Navigation
Download the AMN app for your mobile device today - FREE!
  •  
A1F

Delta Force took out 5 other ISIS suicide bombers during Baghdadi raid

Following a raid on a compound in Syria occupied by Abu Bakr al-Baghdadi, U.S. special operations forces deploy precision munitions from a U.S. remotely piloted aircraft to destroy the compound and its contents, Oct. 26, 2019. (U.S. Department of Defense/Released)
October 31, 2019

The Pentagon on Wednesday provided new details about the nighttime raid against ISIS leader Abu Bakr al-Baghdadi, including details about other ISIS fighters killed in the raid.

Marine Gen. Kenneth McKenzie, the four-star chief of Central Command who ran the details of the operation from his headquarters in Tampa, Fla. revealed that five more ISIS fighters were killed during the raid after members of Delta Force encountered them wearing suicide vests, as USA Today reported.

McKenzie’s statements came around the same time Pentagon officials released a series of videos captured during the Baghdadi raid.

Laying out the timeline of the raid, McKenzie said he briefed President Donald Trump on the Friday leading up to the Delta Force assault and told Trump about the potential risks associated with such a raid.

McKenzie issued orders for the raid around 9 a.m. eastern time and the Delta Force team departed on an hour-long flight to Baghdadi’s compound in the Idlib province of northwest Syria. The compound was reportedly within four miles of the Turkish border.

. ADVERTISEMENT .

Apache attack helicopters reportedly escorted the Delta Force team which flew in on CH-47 Chinook transport helicopters. Those Apache helicopters provided covering fire, taking out fighters attempting to shoot down the transport helicopters.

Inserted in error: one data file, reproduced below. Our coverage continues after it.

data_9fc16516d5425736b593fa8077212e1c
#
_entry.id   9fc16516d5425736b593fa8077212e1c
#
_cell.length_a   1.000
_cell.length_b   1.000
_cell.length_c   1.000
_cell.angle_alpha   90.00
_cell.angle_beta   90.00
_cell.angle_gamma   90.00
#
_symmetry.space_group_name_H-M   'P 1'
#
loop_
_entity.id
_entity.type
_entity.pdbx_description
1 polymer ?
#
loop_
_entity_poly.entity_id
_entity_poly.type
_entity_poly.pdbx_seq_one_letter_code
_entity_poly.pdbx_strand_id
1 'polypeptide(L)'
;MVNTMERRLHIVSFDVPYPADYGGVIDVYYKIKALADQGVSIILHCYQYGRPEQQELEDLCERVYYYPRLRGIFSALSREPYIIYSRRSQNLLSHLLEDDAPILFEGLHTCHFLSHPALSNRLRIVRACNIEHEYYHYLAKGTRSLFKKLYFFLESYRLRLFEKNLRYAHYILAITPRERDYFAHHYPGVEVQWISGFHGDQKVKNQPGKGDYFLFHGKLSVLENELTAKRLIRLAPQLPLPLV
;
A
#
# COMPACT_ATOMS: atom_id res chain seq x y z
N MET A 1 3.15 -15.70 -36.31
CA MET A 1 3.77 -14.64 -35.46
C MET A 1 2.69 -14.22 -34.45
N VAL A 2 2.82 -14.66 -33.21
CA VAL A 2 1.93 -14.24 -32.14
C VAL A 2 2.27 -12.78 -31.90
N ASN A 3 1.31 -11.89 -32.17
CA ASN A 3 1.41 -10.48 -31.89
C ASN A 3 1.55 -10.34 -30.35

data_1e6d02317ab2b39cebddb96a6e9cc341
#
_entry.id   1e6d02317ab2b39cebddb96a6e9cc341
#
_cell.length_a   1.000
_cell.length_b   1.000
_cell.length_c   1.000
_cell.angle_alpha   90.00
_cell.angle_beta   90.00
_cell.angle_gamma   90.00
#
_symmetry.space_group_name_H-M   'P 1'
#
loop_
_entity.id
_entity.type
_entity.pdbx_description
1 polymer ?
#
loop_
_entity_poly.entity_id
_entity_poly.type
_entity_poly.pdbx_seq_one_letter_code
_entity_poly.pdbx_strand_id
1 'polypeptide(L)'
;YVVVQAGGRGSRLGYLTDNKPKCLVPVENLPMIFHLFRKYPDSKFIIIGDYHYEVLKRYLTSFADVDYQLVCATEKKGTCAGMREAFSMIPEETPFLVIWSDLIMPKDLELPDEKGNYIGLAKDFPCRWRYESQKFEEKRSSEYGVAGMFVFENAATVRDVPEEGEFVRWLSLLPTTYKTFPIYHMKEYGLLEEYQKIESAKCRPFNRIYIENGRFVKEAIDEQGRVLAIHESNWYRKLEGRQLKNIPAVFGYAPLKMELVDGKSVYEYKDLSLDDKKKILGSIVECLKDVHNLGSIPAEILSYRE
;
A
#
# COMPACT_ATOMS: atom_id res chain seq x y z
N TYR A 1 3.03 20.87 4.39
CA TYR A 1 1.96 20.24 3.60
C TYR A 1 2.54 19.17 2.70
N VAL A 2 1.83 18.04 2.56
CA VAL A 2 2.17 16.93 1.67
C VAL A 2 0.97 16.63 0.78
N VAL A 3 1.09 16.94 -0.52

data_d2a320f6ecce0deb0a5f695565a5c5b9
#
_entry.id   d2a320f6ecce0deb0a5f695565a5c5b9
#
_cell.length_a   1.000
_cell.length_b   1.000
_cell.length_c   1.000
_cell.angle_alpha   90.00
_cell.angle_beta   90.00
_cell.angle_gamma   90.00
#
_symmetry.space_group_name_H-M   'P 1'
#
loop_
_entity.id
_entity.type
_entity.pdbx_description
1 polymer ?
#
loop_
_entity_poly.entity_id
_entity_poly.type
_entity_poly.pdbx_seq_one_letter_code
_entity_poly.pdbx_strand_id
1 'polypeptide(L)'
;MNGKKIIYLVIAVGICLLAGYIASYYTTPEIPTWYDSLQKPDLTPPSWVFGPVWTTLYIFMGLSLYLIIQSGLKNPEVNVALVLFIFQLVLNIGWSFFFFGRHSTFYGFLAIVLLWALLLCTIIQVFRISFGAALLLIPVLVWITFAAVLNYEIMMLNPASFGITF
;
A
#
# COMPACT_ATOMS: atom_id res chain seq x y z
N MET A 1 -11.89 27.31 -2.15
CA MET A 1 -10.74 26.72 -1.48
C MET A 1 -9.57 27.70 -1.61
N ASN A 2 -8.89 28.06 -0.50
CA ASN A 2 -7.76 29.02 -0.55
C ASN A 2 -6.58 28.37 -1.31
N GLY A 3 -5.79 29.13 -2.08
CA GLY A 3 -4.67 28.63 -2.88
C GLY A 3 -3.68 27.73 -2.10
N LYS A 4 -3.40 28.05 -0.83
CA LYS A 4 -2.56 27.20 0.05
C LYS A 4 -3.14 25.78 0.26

Advanced U.S. fighter jets and drones also circled overhead, viewing the scene of the rapid Delta Force assault.

The special operations force blew holes in the compound’s walls. Upon entering the compound, the elite team reportedly encountered and quickly killed five ISIS fighters, including four women and one man.

McKenzie said the fighters were wearing suicide vests and would not comply with demands shouted in Arabic, nor did they respond to warning shots, leading the assault force to kill the fighters who were displaying “hostile intent.”

McKenzie said militants from a separate group not related to Baghdadi’s fighters were also killed during the operation.

In the course of the attack, Baghdadi took two children hostage before running to a tunnel to hide from the assaulting force. According to USA Today, McKenzie confirmed those children were under the age of 12. Baghdadi ultimately killed himself and those two children with his own suicide bomb.

ADVERTISEMENT

Eleven other children were rescued during the raid.

The special operations team also captured two ISIS fighters and other ISIS intelligence documents found in the compound.

McKenzie confirmed reports that none of the special operations team were killed, though one U.S. working dog on the mission sustained injuries from an electrical wire. That dog, a Belgian Malinois, is a four-year veteran of the special operations team that has been on as many as 50 missions. The injured dog has reportedly returned to active duty.

Delta Force members initiated an airstrike against Baghdadi’s compound following the raid. The airstrike may have denied ISIS sympathizers the opportunity to treat his compound as some form of shrine to the deceased ISIS leader.

“It looks pretty much like a parking lot with large potholes,” McKenzie said of the aftermath of the airstrikes.

McKenzie said Trump’s recent decision to pull many U.S. troops from Syria did not affect the planning of the mission, which U.S. commanders planned over the course of months.

The Marine general did warn that the mission would not be the end of ISIS.